The EU has agreed to extend the deadline for the UK to withdraw from the EU to 31 January 2020.
If the withdrawal agreement is approved by both Westminster and the EU Parliament before the deadline, however, the extension provides that the UK can leave the EU on the first day of any of the coming three months.
Despite concerns that French president Emmanuel Macron would block an extension to the Brexit deadline, the EU27 agreed to allow the extension, President of the European Council Donald Tusk announced on Monday.
The EU27 has agreed that it will accept the UK’s request for a #Brexit flextension until 31 January 2020. The decision is expected to be formalised through a written procedure.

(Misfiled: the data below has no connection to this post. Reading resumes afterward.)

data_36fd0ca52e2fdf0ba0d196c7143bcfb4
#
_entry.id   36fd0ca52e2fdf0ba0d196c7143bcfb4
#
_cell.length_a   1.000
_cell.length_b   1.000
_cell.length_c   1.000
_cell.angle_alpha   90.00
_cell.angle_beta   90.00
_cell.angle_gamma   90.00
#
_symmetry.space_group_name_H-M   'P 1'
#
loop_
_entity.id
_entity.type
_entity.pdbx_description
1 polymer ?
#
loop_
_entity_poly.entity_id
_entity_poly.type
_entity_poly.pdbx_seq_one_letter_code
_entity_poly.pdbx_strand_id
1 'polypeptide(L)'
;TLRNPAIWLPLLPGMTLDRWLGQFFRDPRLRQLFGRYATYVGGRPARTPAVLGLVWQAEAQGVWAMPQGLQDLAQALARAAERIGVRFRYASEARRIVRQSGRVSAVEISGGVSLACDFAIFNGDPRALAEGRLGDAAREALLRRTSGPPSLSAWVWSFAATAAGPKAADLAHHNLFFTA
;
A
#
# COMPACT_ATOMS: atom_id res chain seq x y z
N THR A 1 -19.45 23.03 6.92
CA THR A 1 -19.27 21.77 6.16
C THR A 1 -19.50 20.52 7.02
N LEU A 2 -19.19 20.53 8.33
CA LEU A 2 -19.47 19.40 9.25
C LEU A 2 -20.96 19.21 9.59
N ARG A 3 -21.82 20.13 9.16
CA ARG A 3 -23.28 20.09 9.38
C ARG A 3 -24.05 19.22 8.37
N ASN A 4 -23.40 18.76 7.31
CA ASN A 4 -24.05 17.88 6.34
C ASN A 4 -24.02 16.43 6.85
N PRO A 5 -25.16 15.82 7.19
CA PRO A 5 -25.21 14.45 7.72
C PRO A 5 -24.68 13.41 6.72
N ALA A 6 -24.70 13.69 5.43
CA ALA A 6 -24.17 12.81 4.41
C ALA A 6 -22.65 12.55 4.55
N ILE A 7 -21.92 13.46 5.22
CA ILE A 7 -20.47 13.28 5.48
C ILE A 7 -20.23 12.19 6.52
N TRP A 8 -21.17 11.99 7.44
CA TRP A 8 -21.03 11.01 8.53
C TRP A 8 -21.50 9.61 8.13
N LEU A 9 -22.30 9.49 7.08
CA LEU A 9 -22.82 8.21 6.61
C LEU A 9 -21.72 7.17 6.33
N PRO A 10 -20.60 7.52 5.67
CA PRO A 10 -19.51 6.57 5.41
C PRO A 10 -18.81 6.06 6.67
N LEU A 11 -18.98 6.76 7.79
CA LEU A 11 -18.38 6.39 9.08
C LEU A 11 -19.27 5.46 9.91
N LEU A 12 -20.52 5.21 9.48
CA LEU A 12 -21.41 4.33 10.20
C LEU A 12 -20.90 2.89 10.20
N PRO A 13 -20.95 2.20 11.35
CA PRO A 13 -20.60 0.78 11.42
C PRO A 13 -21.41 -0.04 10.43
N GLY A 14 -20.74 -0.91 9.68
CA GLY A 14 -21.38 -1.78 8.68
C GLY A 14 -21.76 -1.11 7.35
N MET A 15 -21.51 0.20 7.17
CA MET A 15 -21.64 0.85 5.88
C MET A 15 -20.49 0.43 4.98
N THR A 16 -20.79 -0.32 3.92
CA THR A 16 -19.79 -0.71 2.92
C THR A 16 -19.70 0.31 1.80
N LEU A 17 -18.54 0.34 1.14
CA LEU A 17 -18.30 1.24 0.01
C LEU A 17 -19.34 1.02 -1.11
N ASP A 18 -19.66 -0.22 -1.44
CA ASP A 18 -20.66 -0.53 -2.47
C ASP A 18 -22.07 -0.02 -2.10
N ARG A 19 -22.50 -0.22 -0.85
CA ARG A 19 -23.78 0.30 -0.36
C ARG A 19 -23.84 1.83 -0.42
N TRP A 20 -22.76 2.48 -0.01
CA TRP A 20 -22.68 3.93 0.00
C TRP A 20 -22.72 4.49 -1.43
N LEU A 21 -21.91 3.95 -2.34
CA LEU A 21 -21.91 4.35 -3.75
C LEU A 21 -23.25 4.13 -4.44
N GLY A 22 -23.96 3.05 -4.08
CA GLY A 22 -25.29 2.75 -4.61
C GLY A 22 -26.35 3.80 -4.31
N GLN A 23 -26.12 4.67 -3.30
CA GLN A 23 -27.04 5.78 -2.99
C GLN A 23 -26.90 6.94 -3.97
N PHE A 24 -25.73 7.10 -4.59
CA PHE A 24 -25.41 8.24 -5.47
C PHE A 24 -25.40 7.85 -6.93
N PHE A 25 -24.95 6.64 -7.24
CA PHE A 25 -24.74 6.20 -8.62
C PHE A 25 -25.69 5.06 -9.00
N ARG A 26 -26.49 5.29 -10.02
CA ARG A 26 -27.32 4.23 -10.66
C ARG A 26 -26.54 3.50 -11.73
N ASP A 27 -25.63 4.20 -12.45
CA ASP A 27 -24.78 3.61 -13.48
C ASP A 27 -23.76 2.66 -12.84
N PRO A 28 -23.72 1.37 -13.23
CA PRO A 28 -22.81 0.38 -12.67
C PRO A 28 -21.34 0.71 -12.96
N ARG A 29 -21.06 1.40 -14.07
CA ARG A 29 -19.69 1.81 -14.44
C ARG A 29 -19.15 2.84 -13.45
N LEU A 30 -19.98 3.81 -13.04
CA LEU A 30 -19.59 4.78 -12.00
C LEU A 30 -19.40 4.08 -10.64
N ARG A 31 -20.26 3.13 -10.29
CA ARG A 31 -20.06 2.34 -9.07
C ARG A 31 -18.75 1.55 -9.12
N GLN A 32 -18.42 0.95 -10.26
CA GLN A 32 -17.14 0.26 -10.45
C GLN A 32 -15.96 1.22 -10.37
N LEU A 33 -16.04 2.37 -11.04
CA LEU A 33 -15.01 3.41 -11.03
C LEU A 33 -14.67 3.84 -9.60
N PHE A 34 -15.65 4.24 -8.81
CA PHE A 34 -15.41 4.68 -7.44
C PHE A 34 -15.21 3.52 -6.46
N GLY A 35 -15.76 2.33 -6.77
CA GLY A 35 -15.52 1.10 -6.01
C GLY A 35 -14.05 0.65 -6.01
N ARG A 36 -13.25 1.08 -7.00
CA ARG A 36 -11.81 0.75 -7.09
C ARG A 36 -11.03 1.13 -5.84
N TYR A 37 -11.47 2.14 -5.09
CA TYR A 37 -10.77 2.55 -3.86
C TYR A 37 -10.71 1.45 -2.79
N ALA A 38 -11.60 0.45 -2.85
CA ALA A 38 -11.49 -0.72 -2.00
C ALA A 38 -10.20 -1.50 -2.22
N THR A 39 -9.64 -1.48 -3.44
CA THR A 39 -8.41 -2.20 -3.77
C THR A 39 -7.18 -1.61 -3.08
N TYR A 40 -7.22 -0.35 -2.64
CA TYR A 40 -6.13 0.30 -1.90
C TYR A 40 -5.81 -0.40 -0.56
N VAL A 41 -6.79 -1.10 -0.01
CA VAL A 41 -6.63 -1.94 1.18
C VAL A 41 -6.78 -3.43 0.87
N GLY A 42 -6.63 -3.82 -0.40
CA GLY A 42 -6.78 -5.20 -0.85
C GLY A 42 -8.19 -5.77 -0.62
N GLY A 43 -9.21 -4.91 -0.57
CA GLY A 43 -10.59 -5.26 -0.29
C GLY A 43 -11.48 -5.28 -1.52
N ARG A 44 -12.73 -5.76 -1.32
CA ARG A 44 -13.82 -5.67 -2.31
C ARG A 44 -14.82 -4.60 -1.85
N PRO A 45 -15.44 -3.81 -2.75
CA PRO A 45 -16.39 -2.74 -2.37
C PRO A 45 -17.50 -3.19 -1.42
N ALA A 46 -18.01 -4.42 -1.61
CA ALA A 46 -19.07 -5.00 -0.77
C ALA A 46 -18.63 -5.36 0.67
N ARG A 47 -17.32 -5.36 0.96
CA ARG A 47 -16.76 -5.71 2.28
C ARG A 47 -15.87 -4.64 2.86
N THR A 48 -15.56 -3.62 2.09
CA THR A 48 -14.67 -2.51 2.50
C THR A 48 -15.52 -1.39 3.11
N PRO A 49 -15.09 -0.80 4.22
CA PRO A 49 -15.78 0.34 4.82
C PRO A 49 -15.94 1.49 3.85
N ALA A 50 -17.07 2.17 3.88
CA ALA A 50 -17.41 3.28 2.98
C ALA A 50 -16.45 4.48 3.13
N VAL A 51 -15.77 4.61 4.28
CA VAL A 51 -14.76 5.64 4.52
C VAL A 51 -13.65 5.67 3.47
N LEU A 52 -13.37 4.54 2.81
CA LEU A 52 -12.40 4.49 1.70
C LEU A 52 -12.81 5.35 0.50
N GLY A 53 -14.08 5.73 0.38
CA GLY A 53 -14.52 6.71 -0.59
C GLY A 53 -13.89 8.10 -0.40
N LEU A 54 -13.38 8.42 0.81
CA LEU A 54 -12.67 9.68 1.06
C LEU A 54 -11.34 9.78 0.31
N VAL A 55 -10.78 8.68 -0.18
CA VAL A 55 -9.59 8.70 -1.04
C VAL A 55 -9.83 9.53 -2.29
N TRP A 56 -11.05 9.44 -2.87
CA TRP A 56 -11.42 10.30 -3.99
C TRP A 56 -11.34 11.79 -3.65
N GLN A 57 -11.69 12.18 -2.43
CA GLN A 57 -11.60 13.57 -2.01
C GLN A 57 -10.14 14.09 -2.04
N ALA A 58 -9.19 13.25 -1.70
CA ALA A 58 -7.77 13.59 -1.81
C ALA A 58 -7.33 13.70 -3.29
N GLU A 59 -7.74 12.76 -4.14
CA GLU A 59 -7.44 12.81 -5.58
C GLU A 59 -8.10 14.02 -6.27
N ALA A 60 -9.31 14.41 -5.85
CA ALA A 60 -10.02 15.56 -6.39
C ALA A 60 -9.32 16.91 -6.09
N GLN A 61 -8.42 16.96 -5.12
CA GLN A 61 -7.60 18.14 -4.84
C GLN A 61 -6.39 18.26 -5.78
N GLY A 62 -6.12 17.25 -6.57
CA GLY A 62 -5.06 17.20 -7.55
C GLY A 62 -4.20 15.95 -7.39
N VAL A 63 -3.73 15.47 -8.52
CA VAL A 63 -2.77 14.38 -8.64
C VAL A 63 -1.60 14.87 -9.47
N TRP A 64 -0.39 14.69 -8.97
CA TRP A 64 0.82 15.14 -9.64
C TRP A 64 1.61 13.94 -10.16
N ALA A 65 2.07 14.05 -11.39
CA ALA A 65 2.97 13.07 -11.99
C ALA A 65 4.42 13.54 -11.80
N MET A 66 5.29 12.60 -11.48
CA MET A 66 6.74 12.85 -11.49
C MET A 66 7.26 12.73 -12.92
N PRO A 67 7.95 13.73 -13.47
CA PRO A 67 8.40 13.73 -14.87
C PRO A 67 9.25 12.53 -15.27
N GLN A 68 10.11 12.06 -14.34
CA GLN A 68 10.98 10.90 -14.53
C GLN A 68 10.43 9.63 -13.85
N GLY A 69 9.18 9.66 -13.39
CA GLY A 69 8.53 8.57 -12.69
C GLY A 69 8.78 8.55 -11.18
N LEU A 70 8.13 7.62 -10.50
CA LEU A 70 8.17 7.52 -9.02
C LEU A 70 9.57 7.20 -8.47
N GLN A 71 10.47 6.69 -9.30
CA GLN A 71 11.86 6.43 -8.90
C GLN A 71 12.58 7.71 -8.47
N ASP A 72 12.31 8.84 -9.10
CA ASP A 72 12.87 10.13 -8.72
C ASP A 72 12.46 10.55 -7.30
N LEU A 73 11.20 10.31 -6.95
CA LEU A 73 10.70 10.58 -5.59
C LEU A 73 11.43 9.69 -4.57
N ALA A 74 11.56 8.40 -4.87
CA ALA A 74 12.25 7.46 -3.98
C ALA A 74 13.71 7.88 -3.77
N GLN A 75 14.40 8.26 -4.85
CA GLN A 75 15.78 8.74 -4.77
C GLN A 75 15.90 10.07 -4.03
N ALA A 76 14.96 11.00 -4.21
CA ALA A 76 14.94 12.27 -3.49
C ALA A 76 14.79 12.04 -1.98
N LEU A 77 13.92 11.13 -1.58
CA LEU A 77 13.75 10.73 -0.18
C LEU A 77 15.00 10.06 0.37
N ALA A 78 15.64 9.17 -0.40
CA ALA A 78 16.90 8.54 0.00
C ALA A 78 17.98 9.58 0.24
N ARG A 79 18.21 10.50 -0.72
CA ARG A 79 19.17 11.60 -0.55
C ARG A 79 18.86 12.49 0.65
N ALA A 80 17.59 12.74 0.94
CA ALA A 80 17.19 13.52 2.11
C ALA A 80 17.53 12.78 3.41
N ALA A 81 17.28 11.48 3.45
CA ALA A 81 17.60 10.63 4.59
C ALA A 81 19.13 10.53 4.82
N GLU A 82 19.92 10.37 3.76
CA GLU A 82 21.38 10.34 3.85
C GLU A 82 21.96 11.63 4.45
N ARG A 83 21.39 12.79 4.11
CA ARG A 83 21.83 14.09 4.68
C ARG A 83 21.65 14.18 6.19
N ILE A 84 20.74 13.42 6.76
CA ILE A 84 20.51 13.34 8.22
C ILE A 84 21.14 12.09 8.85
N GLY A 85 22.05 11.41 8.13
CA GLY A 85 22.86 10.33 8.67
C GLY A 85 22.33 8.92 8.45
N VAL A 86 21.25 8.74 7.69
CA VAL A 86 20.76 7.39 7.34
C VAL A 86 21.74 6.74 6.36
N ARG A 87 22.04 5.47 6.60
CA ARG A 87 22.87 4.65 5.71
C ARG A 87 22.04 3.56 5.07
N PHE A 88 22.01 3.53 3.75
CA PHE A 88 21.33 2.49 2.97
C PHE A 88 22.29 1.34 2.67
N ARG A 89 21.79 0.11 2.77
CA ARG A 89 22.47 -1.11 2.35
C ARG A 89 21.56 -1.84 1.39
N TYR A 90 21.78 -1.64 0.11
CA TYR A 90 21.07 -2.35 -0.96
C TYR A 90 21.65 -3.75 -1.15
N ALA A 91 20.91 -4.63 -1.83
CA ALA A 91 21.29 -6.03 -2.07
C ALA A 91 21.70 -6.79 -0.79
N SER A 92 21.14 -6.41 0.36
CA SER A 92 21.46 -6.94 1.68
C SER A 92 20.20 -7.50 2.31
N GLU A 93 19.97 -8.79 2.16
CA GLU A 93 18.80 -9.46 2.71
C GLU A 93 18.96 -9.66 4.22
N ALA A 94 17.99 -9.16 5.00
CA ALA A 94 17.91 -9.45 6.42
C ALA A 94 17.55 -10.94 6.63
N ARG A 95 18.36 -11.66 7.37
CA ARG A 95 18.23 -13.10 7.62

— Donald Tusk (@eucopresident) October 28, 2019
The written procedure is expected to take place sometime on Tuesday.
According to the terms of the extension, the UK is now obliged to provide a commissioner to the EU.
The EU has emphasised that it will not renegotiate the withdrawal agreement again. This is the third time that the EU has allowed a Brexit extension.
The decision to allow an extension has both decreased the possibility of a no-deal exit and opened up space for Westminster to discuss a general election.
The Brussels Times